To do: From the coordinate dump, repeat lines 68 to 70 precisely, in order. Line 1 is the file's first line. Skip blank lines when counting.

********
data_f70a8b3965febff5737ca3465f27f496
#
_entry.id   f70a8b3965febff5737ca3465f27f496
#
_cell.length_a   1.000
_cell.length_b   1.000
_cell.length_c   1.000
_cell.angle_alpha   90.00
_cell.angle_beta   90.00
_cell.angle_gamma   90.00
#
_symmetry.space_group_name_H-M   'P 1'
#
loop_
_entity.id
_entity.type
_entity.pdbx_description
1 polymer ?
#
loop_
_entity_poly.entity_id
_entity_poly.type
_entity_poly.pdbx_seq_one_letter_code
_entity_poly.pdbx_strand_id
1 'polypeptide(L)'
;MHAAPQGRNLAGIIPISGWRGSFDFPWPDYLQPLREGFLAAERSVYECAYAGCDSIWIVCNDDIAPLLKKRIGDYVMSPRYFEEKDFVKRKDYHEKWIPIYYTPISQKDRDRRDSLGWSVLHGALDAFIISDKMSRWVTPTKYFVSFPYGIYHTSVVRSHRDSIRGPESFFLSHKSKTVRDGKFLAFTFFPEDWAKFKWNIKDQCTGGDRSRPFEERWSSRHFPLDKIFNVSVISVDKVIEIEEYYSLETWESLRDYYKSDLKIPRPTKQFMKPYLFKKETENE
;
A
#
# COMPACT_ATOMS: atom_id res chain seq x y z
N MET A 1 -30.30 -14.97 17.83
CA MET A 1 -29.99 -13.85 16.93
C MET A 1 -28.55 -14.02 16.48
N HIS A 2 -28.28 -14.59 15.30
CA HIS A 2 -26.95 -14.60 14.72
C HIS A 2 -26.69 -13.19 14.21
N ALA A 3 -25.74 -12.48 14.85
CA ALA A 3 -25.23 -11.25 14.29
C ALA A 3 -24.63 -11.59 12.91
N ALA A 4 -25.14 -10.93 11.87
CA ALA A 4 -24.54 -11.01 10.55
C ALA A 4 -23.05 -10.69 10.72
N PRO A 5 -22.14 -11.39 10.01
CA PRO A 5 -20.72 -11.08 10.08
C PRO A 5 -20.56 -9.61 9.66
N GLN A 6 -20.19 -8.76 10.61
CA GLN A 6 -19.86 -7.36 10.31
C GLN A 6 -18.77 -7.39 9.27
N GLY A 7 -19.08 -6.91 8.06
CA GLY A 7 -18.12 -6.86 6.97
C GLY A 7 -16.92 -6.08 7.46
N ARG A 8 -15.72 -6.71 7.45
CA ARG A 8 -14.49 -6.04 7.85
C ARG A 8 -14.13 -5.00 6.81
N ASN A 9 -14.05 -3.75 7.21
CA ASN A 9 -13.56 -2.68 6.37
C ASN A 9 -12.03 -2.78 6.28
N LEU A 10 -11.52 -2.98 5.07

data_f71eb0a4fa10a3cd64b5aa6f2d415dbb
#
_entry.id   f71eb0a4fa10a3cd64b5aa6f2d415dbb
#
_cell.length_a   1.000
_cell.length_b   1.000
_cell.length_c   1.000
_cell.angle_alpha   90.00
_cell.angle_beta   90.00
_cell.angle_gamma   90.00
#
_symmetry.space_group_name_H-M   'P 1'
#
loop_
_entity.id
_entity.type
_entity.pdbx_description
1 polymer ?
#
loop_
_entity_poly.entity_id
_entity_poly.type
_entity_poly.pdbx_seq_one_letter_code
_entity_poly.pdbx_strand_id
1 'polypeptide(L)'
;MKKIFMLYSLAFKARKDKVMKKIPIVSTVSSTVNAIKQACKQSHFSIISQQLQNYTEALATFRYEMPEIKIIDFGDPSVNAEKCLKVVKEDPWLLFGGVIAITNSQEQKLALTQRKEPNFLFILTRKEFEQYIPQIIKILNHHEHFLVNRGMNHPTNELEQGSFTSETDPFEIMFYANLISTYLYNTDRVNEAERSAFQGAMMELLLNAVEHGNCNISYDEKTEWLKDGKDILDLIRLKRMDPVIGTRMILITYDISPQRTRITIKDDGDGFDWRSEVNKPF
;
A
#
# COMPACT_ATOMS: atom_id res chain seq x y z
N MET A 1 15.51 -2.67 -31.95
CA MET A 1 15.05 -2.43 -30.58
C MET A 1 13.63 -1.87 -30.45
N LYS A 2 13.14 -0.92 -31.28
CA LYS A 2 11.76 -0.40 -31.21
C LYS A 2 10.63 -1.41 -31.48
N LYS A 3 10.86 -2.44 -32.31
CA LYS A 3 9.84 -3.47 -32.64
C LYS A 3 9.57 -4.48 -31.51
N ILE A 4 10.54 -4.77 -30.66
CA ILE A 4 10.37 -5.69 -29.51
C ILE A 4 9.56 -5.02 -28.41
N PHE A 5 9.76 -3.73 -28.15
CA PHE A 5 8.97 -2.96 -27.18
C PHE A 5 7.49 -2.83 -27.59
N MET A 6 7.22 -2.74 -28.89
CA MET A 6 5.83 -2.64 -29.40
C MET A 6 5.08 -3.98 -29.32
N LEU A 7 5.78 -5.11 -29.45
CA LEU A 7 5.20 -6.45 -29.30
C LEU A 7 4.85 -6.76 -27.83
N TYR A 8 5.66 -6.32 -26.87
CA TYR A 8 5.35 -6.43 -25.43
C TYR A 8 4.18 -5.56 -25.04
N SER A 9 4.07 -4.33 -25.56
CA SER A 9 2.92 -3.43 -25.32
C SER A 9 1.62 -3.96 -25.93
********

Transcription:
_cell.angle_gamma   90.00
#
_symmetry.space_group_name_H-M   'P 1'